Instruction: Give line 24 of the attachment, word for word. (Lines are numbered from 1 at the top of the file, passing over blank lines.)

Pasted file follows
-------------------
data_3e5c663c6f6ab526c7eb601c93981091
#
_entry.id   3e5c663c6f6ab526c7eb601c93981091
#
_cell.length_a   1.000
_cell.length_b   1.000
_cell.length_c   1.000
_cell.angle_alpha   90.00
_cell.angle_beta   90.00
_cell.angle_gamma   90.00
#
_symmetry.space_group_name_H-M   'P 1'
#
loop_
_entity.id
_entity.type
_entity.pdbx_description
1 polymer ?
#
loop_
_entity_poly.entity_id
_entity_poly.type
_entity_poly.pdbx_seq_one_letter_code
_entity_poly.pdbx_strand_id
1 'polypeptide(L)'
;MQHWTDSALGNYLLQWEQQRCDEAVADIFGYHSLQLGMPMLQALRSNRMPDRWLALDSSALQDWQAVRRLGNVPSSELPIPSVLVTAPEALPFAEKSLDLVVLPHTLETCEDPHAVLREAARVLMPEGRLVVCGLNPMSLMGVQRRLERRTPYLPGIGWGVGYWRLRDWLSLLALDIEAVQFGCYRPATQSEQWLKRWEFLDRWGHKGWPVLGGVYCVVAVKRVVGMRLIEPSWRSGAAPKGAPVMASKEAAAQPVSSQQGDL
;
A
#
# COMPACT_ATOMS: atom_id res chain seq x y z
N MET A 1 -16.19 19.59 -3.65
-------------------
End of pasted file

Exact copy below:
_entity_poly.pdbx_strand_id